Branding Strategy Insider helps marketing oriented leaders and professionals like you build strong brands. Readers know, we regularly answer questions from marketers everywhere. Today we hear from Marc, a Senior Market Research Anlayst in Chicago, Illinois who has this question about measuring brand equity.
Branding Strategy Insider, I read your post on measuring brand equity. How does this apply for B2B brands?
Thanks for your question, Marc. The same five drivers in our model above work for B2B brands. We have used this system to successfully measure the equity of many B2B brands in many categories. While one might not think that the “emotional connection” point is as relevant for B2B brands, I have seen research findings that indicate purchasing agents are often swayed by emotional factors such as liking a salesperson from a particular company, admiring a company’s brand, etc. and will construct rational analysis to confirm what they feel are the best brands.
People are driven by emotions to a very large degree, even if they don’t want to admit it. Regarding accessibility, one of our B2B clients routinely wins new business from competitors by having all items in stock and being able to ship overnight in a category in which out of stock items are common, even though that creates costly production shutdowns for the category’s customers.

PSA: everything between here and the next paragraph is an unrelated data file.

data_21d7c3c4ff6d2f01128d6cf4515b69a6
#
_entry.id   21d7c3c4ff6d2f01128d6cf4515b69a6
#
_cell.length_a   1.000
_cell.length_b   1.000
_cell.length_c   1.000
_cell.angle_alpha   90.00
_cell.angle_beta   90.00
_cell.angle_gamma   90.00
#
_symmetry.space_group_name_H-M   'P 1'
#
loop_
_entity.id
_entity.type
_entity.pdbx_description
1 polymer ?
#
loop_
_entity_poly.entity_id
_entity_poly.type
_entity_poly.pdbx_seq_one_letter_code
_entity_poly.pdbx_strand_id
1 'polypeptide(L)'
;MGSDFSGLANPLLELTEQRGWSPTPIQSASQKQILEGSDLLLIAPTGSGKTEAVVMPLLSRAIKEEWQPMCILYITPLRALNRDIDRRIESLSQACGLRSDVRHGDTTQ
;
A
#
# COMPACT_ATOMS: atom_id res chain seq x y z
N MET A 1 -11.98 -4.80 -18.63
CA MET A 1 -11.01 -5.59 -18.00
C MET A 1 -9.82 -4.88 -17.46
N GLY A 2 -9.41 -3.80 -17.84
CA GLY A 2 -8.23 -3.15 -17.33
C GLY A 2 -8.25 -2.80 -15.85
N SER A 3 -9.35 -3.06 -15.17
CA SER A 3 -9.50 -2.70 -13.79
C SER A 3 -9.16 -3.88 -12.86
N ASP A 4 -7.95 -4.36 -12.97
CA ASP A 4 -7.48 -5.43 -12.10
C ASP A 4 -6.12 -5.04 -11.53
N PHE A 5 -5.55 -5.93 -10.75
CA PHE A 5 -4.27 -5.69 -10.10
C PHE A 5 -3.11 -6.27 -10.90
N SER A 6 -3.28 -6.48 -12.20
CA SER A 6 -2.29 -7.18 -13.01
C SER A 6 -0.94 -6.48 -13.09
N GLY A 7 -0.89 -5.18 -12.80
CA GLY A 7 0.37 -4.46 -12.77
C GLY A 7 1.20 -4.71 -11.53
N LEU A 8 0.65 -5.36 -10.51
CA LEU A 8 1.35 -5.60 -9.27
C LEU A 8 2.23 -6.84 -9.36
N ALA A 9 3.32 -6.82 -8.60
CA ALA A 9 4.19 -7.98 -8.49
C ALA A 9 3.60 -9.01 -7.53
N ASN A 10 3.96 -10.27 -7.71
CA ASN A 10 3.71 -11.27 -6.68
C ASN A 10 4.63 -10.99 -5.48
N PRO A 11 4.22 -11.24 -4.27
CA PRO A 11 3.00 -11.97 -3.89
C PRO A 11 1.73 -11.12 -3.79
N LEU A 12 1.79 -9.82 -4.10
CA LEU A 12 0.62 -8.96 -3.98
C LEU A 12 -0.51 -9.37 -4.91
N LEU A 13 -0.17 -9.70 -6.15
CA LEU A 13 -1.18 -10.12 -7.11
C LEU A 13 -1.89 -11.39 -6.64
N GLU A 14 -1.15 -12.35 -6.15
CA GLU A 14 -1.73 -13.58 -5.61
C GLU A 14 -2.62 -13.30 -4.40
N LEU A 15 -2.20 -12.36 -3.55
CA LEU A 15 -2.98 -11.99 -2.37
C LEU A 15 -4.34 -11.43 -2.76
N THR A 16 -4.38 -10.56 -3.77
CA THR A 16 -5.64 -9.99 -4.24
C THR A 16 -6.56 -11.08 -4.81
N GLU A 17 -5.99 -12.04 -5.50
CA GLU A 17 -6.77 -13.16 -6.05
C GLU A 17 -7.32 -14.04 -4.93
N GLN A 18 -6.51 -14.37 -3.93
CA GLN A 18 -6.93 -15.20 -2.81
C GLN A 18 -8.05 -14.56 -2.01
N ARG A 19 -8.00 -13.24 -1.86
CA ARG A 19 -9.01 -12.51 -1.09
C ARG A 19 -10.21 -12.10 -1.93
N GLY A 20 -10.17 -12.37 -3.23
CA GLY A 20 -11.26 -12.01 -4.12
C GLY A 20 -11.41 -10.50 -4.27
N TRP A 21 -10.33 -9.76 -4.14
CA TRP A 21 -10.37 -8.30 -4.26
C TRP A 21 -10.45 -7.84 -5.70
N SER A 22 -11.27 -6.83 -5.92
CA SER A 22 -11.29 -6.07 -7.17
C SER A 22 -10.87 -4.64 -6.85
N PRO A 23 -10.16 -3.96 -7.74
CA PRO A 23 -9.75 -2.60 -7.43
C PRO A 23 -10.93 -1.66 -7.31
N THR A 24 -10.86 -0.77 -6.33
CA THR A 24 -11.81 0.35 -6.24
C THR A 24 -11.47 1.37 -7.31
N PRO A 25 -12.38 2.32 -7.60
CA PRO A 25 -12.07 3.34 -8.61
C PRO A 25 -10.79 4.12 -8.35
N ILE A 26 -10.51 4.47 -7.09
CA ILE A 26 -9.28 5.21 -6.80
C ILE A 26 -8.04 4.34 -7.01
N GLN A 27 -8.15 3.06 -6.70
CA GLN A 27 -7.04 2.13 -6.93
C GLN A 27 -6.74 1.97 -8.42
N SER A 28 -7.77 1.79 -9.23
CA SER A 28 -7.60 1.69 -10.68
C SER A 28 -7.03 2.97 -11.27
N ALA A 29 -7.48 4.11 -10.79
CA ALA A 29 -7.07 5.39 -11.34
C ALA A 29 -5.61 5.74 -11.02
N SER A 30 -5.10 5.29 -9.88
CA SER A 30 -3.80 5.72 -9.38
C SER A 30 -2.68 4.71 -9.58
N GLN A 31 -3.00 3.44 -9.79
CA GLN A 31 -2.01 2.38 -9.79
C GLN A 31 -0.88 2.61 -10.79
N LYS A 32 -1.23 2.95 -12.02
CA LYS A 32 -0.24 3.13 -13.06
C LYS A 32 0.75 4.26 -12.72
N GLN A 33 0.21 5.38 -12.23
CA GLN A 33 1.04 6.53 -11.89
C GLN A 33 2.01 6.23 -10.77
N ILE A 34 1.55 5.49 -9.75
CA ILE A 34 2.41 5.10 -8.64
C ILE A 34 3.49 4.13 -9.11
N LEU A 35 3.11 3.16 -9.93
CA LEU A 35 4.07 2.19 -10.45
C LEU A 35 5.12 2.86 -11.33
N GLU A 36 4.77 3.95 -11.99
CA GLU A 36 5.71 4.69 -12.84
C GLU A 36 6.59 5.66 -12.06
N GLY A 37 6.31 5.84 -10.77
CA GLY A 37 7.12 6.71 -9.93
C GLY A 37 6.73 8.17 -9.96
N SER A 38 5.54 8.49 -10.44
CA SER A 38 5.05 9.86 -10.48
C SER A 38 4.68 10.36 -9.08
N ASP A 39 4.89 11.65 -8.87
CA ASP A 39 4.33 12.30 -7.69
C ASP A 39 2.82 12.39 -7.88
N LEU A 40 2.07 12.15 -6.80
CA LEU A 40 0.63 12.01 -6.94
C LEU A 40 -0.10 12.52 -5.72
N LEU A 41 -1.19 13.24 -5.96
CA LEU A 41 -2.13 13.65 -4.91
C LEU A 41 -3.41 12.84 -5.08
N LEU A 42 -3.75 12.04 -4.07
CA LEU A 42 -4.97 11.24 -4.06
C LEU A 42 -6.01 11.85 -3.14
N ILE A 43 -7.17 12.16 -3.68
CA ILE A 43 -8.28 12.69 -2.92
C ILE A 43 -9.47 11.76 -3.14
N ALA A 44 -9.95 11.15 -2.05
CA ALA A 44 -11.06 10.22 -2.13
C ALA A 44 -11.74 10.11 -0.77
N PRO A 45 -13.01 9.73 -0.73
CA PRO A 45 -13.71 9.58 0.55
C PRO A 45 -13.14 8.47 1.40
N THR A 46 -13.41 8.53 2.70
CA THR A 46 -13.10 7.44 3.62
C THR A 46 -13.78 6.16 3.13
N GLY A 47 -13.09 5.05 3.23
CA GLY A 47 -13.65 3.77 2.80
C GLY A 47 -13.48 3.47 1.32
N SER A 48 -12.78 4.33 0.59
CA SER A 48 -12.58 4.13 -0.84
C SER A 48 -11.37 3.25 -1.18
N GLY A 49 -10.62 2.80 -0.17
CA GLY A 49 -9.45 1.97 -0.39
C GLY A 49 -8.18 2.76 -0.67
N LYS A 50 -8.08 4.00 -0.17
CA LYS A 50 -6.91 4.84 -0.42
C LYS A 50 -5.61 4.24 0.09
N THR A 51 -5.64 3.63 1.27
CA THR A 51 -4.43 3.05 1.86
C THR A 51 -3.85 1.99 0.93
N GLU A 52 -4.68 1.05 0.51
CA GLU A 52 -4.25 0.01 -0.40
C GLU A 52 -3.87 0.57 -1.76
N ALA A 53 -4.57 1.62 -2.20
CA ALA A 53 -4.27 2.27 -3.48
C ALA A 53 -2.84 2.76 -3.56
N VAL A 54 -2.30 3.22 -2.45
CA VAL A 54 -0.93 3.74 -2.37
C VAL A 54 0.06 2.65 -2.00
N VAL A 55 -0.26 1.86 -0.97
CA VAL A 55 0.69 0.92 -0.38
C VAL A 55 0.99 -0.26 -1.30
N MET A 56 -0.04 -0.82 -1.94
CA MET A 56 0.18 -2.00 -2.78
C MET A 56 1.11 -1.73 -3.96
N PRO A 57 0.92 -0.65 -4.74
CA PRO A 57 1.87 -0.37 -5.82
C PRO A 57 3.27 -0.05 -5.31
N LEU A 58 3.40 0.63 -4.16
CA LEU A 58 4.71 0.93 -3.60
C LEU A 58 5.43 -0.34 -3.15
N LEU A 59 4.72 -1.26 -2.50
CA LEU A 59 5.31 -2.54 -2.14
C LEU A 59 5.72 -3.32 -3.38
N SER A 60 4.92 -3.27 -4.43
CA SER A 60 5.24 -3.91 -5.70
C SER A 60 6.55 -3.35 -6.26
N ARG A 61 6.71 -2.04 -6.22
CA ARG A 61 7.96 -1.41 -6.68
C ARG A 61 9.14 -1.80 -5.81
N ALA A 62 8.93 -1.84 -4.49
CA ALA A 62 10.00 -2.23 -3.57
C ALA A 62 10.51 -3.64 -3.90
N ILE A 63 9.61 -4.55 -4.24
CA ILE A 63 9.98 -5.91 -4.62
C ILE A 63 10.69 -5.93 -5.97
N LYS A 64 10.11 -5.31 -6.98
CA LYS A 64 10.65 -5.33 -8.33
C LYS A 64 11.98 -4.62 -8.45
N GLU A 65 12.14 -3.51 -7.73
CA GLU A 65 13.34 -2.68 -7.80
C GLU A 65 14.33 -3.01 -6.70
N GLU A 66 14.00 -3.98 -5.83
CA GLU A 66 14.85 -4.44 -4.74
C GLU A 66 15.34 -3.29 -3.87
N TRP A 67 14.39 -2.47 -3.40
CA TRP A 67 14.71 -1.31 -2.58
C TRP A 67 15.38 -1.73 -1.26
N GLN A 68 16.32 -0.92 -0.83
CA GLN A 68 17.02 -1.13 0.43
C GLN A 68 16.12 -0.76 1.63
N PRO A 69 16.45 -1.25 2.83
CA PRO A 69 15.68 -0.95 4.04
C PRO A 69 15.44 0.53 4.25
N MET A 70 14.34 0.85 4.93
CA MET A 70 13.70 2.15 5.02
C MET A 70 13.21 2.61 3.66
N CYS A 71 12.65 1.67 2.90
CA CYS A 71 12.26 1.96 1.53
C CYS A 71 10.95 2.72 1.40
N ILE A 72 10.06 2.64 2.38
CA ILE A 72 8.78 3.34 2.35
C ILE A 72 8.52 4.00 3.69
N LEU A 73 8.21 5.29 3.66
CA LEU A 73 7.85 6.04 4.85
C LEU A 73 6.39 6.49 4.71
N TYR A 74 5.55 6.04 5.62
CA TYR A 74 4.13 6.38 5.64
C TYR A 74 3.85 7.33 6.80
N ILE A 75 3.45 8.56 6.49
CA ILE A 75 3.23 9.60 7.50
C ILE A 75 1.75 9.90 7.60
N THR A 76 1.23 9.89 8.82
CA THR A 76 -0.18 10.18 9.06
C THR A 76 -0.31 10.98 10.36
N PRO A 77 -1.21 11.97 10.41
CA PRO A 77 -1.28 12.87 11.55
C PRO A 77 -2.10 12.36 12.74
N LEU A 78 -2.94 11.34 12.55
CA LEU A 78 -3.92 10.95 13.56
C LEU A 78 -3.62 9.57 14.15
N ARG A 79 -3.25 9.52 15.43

The one item that is trickier to measure for B2B clients is “unaided awareness” because typically we use client customer, lead and prospect lists to field the research. This obviously biases the brand awareness results. In B2C surveys, we almost always use independent consumer panels, eliminating brand awareness bias. One way to mitigate this problem for B2B clients is to buy lists. This works well in some B2B categories (in which the target customer is well defined and easily targetable) and not so well in others.
Regarding relevant differentiation, the relevant benefits in B2B categories tend to be more functional – durability, responsiveness, 24/7 technical support, etc. versus B2C benefits, the strongest of which are usually emotional, experiential or self-expressive, not functional. Having said all of this, the same five drivers – awareness, relevant differentiation, value, accessibility and emotional connection are as important for B2B brands as they are for B2C brands.
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The Blake Project’s brand management equity measurement system is comprehensive, measuring each of the five drivers of customer brand insistence – awareness, relevant differentiation, value, accessibility and emotional connection – along with other factors such as brand vitality, brand loyalty, brand personality and brand associations. Contact us for more on brand equity measurement
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